Local officials in Daly City, Calif. will review Monday whether to approve legislation that will prohibit new payday lending businesses from opening within 2,000 feet of existing payday lenders.

The proposal, an effort to prevent the businesses from saturating low-income neighborhoods, were driven by concerns from the California-based Youth Leadership Institute, which recommends that the minimum separation between new payday lenders be at least 1,000 feet.

Daly City Councilman Sal Torres suggested the resolution be amended to require 2,000 feet of separation.

Daly City officials are expected to adopt an ordinance regulating such establishments.

Check-cashing businesses are the most common sources of payday loans. To obtain payday loans, borrowers write post-dated checks for the requested loan amount, plus a 15% fee. Lenders typically deposit the checks at agreed-upon future dates, usually at the start of the next pay period.

Because cities lack the authority to regulate financial products, several council members urged the youth activists to lobby for stricter statewide payday lending laws. But the activists said they haven’t had much success at the state level.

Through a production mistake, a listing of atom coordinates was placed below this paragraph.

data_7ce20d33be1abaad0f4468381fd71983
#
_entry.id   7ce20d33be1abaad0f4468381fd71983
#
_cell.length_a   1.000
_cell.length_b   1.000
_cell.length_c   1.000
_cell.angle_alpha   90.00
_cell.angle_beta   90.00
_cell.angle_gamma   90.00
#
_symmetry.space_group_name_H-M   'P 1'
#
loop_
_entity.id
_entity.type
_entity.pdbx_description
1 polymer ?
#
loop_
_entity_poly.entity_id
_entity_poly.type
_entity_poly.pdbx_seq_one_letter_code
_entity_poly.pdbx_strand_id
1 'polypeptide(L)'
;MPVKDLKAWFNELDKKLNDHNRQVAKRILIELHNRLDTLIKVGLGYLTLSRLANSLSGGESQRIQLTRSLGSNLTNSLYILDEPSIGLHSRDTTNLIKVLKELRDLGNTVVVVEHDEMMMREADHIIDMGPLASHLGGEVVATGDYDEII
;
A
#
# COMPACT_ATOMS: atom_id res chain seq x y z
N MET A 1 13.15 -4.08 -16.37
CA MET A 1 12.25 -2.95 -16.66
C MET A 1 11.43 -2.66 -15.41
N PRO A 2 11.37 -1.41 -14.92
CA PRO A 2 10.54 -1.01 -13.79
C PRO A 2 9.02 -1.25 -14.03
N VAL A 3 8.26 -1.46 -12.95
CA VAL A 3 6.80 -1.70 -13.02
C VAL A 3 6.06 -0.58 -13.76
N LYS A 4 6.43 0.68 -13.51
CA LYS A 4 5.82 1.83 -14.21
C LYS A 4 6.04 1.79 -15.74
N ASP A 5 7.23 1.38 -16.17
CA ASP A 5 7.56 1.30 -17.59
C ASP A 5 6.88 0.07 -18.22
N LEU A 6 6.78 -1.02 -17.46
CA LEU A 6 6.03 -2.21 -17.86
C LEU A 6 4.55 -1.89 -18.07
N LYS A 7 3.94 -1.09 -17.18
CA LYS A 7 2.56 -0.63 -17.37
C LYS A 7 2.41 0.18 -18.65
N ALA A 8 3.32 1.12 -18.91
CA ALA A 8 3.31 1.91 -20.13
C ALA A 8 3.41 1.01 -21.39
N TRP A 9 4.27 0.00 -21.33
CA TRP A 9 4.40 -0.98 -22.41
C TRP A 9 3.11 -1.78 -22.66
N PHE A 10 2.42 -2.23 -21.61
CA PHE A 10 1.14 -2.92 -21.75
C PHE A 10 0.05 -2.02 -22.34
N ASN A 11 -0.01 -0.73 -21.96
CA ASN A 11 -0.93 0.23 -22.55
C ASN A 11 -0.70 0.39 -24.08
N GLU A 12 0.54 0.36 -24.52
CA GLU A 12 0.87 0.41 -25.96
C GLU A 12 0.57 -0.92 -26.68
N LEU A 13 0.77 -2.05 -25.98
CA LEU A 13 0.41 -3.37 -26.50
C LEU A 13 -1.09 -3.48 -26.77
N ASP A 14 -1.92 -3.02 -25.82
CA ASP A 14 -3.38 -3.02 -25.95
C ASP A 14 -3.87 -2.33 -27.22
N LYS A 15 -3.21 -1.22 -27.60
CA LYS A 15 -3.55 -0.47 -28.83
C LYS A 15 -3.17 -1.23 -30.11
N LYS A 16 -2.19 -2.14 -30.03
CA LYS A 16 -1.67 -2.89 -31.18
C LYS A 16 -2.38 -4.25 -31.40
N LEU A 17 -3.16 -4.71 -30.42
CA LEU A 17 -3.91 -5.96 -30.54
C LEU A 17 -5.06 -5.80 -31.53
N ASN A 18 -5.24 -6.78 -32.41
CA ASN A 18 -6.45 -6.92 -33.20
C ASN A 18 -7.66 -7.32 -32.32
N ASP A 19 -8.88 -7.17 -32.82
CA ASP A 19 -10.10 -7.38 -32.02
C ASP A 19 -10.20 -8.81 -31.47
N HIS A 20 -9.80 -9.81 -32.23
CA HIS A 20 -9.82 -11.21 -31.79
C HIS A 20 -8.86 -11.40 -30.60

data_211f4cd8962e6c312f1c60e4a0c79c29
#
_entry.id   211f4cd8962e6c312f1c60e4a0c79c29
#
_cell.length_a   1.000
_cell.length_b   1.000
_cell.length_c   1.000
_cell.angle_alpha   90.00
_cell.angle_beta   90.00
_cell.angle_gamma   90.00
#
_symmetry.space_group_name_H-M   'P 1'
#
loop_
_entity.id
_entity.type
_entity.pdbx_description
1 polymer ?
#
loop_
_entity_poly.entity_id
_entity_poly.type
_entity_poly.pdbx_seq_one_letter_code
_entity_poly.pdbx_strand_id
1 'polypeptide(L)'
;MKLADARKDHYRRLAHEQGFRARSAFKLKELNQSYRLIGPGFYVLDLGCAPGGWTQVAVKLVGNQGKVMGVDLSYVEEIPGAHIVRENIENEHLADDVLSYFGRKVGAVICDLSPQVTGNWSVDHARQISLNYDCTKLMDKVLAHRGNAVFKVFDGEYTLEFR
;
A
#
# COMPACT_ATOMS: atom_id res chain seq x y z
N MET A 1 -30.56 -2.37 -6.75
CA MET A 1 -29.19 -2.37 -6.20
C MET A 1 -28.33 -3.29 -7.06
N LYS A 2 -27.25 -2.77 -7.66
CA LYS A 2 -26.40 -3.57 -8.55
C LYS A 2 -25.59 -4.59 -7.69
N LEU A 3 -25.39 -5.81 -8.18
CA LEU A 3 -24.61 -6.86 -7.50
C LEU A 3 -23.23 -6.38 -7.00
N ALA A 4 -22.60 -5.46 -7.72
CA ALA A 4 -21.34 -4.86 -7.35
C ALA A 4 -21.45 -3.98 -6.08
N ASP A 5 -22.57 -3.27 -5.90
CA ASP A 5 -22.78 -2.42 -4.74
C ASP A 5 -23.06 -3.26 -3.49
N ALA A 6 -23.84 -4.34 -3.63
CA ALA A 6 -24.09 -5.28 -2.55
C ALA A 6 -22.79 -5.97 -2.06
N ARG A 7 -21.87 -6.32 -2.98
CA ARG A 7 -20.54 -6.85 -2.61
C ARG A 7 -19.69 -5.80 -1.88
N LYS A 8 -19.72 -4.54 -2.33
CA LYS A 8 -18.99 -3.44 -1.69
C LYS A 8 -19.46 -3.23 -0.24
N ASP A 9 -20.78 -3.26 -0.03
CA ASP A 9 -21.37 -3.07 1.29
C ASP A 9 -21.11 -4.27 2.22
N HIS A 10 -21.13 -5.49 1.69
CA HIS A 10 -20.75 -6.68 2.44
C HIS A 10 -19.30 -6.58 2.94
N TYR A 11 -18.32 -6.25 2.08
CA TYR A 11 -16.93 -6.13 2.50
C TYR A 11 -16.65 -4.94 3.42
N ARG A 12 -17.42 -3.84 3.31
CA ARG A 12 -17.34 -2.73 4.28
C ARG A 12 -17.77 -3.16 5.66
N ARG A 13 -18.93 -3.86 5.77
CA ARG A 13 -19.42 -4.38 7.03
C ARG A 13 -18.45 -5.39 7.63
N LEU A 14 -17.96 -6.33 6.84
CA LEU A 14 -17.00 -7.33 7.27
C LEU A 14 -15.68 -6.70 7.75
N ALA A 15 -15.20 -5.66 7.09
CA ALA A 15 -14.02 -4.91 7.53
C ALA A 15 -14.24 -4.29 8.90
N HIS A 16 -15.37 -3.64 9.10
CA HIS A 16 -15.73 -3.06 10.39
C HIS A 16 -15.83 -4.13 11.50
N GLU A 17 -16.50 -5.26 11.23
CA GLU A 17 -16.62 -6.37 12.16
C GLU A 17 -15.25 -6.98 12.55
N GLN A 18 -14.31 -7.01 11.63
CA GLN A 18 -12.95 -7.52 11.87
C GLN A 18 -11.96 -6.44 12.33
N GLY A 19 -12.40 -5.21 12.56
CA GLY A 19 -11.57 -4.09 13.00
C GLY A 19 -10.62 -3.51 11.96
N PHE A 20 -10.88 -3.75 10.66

Mission SF Community Financial Center representative Dairo Romero said he was disappointed that several Latino lawmakers in Southern California appeared to support the payday lending industry.

According to Youth Leadership Institute representative Fahad Qurashi, the 15% fees borrowers are charged can translate into annual percentage rates of 459%. Although it’s illegal to issue a payday loan to pay off a payday loan, Qurashi said the close concentration of payday lenders in Daly City could encourage borrowers to misuse the services by rotating their debts from one lender to the next, each time incurring fees.

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